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Agricultural asbestos: Understanding and managing old farm structures

 Once a fundamental construction material, asbestos has since been discovered to pose significant health risks. Picture Shutterstock
Once a fundamental construction material, asbestos has since been discovered to pose significant health risks. Picture Shutterstock

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Farm structures built before 1980 may contain asbestos. These include barns, silos, farmhouses, storage sheds, and chicken coops. Once a fundamental construction material, asbestos has since been discovered to pose significant health risks.

One widespread risk of asbestos exposure is mesothelioma. About 700 to 800 Australians are diagnosed with this cancer every year.

With this discovery, you might be grappling with the uncertainty of this silent threat in your old farm structures. Leaving them intact isn't a prudent option as these toxic materials can easily be disturbed and their fibres released into the air. You must, therefore, find ways to remove all asbestos-based components or manage them effectively.

This article offers actionable tips on identifying asbestos-containing materials and dealing with them to safeguard your health.

The ubiquitous legacy of asbestos in agriculture

Asbestos was once the go-to building material among construction experts because of its favourable properties like fire resistance, durability, and insulation. Incorporating it in farm structures protected them from hazards like extreme weather conditions, fire, pest infestation, forceful strikes, and chemical spills.

The material was mostly used to manufacture roofing, siding, floor tiles, insulation, and electrical and plumbing systems. It was also incorporated into the gaskets and seals of farm machinery as a cushion against high temperature and wear.

In the 1980s, intensified research on the dangers of asbestos led to its ban in many countries worldwide. In Australia, its use, sale, or import was banned in 2003 after about 20 years of phasing it out.

Identifying and assessing asbestos risk in your farm structures

It's crucial to know whether your old farm structures have asbestos. The first consideration is the year they were constructed. Structures dating back to the 1980s and before have a higher likelihood of containing asbestos. Corrugated cement sheets and old floor tiles should especially be of concern. If these are damaged or are deteriorating, you're at risk of asbestos exposure.

But because of the risks involved, you'll need to call in qualified asbestos inspectors for a thorough professional inspection rather than trying to investigate independently. The experts can quickly identify asbestos-containing materials and evaluate the risk level by checking the material's condition. They'll also create a management plan to minimise the risk. You may want to get these services from Wollongong asbestos removal by or other reputable asbestos removal services within your region.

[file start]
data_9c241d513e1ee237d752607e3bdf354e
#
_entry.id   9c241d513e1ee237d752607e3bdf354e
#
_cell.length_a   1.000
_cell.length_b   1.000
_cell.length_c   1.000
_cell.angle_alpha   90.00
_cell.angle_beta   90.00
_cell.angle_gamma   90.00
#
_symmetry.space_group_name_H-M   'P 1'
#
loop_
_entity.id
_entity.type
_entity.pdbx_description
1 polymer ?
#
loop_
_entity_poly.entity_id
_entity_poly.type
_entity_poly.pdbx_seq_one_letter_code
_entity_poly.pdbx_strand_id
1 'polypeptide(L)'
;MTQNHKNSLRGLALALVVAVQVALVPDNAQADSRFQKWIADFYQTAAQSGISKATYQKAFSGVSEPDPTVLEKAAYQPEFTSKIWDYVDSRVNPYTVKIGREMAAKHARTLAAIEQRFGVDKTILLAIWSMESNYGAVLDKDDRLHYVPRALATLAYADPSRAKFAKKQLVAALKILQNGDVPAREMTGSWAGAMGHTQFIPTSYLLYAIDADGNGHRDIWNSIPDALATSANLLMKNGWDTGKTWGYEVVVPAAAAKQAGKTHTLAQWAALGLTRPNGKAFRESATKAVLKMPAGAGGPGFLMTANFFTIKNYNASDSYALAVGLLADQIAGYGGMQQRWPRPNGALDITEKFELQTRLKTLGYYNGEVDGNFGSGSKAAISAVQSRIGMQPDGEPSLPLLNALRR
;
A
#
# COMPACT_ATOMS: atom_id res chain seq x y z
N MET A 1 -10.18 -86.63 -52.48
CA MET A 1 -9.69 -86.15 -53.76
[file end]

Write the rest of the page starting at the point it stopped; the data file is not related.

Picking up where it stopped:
Managing asbestos on your farm

The first most crucial mitigation measure is lowering the level of disturbance. You can use encapsulation and sealing techniques to keep the fibres intact. Apply a protective coat over the culprit materials. This binds the fibres, making it hard for them to peel off and invade the air. It's an affordable method, useful especially for undamaged materials.

If you go with containment, you must adjust daily practices in the farm structures. If ventilation isn't sufficient, consider adding more windows to your farm structures, installing exhaust fans, or using air purifiers. Also, minimise dust in these structures through regular cleaning. Asbestos particles can easily mix with dust, increasing the risk of inhalation.

If the materials are damaged, you may want to consider controlled removal. For this, you should hire licensed asbestos removal contractors. They know how to safely remove and dispose of asbestos. They're also well-versed with local regulations on the same. On many occasions, removal might be more expensive than containment but necessary if the exposure risks are high. And in worst-case scenarios, demolition may be the only feasible option.

Navigating financial and legal considerations

Some governments offer grants for asbestos removal and management. They do this to promote public health, ensuring citizens live in safe environments, given the typically high costs of asbestos removal. With asbestos-related diseases causing about 4,000 deaths in Australia every year, the authorities have to intervene. Such financial aid can reduce the renovation costs at your farm.

Insurance is another critical consideration. In the process of asbestos removal, many things can go wrong. Asbestos can be accidentally released, contaminating the vicinity and causing health issues in workers and farm residents. You may also be fined if you fail to adhere to disposal protocols. Disclosing the presence of asbestos to your insurer can help ease the financial burden that comes with these mishaps.

It's also paramount to familiarise yourself with regulations around asbestos handling. They vary from state to state, thus it helps to consult local authorities on what's required in your jurisdiction. Remember, adhering to these laws upholds safety. Don't feel like it's a burden to follow the provisions.


Knowing the extent of asbestos use in your farm structures and the inherent risks is critical. Start by assessing your buildings with the help of professional asbestos removers. The findings will help you come up with a reasonable management plan. Beyond these basics of asbestos assessment, management, and removal, invest time to research on eco-friendly methods for demolition and disposal, as sustainability is a significant concern nowadays.